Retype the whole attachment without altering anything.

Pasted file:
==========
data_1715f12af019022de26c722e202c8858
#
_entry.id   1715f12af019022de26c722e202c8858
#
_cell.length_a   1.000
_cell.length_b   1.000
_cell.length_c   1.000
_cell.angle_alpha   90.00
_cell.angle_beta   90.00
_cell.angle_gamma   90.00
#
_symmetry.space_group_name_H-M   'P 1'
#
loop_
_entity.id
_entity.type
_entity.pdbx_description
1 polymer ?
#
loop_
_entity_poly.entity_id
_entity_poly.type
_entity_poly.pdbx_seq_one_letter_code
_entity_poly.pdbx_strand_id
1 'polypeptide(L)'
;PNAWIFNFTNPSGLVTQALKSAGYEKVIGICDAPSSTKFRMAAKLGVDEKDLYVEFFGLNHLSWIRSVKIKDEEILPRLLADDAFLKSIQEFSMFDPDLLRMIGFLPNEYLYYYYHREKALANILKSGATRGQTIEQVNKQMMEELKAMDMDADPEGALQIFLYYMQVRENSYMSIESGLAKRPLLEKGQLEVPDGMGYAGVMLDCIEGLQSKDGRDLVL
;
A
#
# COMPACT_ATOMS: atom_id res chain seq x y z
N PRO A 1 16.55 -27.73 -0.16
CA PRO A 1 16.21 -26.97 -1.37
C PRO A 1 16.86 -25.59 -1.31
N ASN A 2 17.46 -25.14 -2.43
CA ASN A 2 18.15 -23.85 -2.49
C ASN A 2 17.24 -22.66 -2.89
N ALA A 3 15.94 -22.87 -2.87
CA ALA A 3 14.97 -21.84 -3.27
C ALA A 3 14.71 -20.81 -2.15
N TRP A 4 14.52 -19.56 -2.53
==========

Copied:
data_1715f12af019022de26c722e202c8858
#
_entry.id   1715f12af019022de26c722e202c8858
#
_cell.length_a   1.000
_cell.length_b   1.000
_cell.length_c   1.000
_cell.angle_alpha   90.00
_cell.angle_beta   90.00
_cell.angle_gamma   90.00
#
_symmetry.space_group_name_H-M   'P 1'
#
loop_
_entity.id
_entity.type
_entity.pdbx_description
1 polymer ?
#
loop_
_entity_poly.entity_id
_entity_poly.type
_entity_poly.pdbx_seq_one_letter_code
_entity_poly.pdbx_strand_id
1 'polypeptide(L)'
;PNAWIFNFTNPSGLVTQALKSAGYEKVIGICDAPSSTKFRMAAKLGVDEKDLYVEFFGLNHLSWIRSVKIKDEEILPRLLADDAFLKSIQEFSMFDPDLLRMIGFLPNEYLYYYYHREKALANILKSGATRGQTIEQVNKQMMEELKAMDMDADPEGALQIFLYYMQVRENSYMSIESGLAKRPLLEKGQLEVPDGMGYAGVMLDCIEGLQSKDGRDLVL
;
A
#
# COMPACT_ATOMS: atom_id res chain seq x y z
N PRO A 1 16.55 -27.73 -0.16
CA PRO A 1 16.21 -26.97 -1.37
C PRO A 1 16.86 -25.59 -1.31
N ASN A 2 17.46 -25.14 -2.43
CA ASN A 2 18.15 -23.85 -2.49
C ASN A 2 17.24 -22.66 -2.89
N ALA A 3 15.94 -22.87 -2.87
CA ALA A 3 14.97 -21.84 -3.27
C ALA A 3 14.71 -20.81 -2.15
N TRP A 4 14.52 -19.56 -2.53